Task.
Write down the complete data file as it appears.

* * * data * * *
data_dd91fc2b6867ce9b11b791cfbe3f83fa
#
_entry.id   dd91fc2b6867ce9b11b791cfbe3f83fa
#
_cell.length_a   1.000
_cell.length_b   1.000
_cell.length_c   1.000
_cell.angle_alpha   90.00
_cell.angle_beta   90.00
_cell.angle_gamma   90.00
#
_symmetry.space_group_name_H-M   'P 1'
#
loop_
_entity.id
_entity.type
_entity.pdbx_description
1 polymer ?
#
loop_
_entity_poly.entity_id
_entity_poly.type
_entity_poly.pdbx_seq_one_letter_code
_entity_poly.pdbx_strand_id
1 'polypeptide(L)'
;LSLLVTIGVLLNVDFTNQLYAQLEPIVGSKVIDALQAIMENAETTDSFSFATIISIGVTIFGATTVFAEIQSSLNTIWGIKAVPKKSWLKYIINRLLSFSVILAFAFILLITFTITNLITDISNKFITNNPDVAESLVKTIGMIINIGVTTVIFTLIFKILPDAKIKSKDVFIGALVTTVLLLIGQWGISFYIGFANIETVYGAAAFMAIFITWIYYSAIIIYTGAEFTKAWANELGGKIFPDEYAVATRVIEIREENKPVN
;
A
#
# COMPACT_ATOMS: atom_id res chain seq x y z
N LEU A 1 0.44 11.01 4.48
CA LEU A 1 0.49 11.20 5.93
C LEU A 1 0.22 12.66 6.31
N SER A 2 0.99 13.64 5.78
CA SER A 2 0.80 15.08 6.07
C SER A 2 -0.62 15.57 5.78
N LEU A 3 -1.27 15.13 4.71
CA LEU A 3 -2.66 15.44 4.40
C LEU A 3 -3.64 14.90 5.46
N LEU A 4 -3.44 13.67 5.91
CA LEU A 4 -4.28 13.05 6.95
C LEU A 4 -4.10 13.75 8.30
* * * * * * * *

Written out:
data_dd91fc2b6867ce9b11b791cfbe3f83fa
#
_entry.id   dd91fc2b6867ce9b11b791cfbe3f83fa
#
_cell.length_a   1.000
_cell.length_b   1.000
_cell.length_c   1.000
_cell.angle_alpha   90.00
_cell.angle_beta   90.00
_cell.angle_gamma   90.00
#
_symmetry.space_group_name_H-M   'P 1'
#
loop_
_entity.id
_entity.type
_entity.pdbx_description
1 polymer ?
#
loop_
_entity_poly.entity_id
_entity_poly.type
_entity_poly.pdbx_seq_one_letter_code
_entity_poly.pdbx_strand_id
1 'polypeptide(L)'
;LSLLVTIGVLLNVDFTNQLYAQLEPIVGSKVIDALQAIMENAETTDSFSFATIISIGVTIFGATTVFAEIQSSLNTIWGIKAVPKKSWLKYIINRLLSFSVILAFAFILLITFTITNLITDISNKFITNNPDVAESLVKTIGMIINIGVTTVIFTLIFKILPDAKIKSKDVFIGALVTTVLLLIGQWGISFYIGFANIETVYGAAAFMAIFITWIYYSAIIIYTGAEFTKAWANELGGKIFPDEYAVATRVIEIREENKPVN
;
A
#
# COMPACT_ATOMS: atom_id res chain seq x y z
N LEU A 1 0.44 11.01 4.48
CA LEU A 1 0.49 11.20 5.93
C LEU A 1 0.22 12.66 6.31
N SER A 2 0.99 13.64 5.78
CA SER A 2 0.80 15.08 6.07
C SER A 2 -0.62 15.57 5.78
N LEU A 3 -1.27 15.13 4.71
CA LEU A 3 -2.66 15.44 4.40
C LEU A 3 -3.64 14.90 5.46
N LEU A 4 -3.44 13.67 5.91
CA LEU A 4 -4.28 13.05 6.95
C LEU A 4 -4.10 13.75 8.30